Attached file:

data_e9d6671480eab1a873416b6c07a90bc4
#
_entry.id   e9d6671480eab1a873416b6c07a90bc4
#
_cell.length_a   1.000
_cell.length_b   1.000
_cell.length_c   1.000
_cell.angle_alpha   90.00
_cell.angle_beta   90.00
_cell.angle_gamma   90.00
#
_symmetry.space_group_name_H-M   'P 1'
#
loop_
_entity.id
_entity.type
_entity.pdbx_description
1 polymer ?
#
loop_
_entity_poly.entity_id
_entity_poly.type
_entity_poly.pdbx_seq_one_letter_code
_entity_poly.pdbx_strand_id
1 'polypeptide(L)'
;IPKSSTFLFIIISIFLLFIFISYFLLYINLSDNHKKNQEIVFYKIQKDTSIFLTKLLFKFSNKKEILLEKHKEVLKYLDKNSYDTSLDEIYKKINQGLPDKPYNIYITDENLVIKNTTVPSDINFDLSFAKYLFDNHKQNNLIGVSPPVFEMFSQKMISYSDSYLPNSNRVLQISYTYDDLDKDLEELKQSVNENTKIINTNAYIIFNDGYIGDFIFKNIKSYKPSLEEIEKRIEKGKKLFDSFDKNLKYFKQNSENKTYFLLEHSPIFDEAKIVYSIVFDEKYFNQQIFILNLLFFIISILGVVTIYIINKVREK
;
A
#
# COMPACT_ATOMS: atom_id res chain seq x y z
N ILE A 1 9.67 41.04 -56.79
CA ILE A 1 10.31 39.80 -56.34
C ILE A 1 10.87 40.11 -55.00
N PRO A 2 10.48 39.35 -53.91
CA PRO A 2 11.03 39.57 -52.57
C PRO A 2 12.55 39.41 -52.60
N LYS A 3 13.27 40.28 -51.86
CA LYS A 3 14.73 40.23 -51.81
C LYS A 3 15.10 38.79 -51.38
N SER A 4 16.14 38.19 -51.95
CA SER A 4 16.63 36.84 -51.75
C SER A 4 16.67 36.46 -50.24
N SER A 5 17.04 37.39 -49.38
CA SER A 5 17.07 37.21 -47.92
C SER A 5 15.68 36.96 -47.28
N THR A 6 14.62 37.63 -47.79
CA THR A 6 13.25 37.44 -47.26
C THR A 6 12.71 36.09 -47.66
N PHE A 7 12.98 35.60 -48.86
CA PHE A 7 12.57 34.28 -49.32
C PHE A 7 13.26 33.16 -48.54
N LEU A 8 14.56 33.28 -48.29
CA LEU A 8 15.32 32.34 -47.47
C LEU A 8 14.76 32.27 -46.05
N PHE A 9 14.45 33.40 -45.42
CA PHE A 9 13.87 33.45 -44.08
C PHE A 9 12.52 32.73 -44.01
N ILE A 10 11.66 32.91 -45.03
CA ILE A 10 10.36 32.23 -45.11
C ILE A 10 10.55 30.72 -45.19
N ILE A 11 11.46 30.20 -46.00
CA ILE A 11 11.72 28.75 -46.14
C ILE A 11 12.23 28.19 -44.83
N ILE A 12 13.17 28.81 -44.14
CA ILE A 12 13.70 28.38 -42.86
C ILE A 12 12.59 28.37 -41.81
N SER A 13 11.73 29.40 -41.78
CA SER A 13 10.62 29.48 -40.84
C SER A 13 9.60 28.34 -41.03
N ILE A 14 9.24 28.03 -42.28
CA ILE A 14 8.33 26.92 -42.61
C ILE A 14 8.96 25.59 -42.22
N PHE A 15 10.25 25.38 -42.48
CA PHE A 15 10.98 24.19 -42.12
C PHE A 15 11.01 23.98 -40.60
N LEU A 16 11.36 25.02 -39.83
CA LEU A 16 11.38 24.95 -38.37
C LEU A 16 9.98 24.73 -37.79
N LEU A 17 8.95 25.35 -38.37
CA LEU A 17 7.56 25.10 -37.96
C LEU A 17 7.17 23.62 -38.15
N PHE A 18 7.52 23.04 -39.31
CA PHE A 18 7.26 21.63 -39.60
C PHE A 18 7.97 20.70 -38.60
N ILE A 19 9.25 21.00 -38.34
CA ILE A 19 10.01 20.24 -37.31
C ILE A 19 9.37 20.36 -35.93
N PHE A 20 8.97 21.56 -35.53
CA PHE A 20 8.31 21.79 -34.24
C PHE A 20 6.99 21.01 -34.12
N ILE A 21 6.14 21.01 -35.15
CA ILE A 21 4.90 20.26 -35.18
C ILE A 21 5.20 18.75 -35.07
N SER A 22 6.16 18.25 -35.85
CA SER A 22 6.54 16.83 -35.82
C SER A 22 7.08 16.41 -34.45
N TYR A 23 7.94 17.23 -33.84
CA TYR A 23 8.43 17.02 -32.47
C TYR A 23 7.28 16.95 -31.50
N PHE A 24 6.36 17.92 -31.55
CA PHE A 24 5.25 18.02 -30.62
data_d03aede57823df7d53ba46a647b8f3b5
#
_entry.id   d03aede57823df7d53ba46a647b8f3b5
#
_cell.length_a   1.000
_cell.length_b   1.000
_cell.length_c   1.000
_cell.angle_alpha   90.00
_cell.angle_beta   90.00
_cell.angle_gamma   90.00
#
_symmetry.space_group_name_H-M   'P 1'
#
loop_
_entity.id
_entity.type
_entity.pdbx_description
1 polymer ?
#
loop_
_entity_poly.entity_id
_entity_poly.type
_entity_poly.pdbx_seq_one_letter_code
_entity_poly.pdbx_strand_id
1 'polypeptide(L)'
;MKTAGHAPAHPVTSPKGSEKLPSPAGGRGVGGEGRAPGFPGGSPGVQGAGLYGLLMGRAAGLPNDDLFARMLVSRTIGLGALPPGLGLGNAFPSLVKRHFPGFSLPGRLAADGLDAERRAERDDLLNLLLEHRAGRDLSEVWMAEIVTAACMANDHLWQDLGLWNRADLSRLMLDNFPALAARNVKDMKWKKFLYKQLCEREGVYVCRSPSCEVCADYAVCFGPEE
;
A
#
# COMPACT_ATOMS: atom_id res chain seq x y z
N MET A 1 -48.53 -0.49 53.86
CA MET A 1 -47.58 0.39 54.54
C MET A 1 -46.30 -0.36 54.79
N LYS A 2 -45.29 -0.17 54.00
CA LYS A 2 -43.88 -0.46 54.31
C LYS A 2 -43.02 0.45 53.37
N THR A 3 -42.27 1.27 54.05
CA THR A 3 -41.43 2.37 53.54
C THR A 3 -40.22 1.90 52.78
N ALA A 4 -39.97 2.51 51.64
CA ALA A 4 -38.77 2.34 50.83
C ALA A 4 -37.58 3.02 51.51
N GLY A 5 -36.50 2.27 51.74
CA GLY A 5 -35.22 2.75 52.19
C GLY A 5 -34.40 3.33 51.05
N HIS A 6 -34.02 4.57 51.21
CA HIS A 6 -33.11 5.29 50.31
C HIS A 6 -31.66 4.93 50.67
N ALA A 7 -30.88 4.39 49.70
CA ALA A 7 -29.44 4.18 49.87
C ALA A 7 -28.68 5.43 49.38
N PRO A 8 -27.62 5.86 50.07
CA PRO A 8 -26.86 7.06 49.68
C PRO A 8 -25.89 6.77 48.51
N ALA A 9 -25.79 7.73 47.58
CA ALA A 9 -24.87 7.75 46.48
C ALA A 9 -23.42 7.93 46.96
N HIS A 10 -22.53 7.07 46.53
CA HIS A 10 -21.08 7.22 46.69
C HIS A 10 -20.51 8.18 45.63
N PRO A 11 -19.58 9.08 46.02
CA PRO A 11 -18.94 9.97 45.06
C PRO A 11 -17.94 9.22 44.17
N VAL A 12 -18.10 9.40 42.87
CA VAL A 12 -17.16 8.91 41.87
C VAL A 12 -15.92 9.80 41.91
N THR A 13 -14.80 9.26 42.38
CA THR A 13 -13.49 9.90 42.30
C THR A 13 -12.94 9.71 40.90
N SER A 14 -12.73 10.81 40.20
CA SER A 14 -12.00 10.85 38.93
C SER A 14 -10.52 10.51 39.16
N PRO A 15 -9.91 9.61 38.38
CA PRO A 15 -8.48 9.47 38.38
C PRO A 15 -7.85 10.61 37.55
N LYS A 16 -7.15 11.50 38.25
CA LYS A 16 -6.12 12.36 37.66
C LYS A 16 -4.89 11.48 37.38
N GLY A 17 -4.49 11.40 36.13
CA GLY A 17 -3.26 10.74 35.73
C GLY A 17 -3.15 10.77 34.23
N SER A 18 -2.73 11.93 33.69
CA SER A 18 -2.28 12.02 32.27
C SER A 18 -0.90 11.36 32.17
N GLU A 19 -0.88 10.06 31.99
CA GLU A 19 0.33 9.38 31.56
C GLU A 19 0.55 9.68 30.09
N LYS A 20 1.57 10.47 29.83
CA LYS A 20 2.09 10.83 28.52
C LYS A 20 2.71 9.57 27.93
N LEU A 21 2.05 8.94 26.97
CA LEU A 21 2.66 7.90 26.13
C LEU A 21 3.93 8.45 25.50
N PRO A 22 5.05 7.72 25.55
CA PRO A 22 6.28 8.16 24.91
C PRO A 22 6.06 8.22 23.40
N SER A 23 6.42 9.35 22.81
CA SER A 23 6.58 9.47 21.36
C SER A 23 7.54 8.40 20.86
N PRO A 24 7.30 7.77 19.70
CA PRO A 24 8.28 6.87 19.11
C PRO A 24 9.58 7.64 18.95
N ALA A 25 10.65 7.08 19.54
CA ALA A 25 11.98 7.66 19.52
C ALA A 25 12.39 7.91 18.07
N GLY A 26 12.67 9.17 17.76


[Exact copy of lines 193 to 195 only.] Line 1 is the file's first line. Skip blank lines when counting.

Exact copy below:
CA LEU A 21 2.66 7.90 26.13
C LEU A 21 3.93 8.45 25.50
N PRO A 22 5.05 7.72 25.55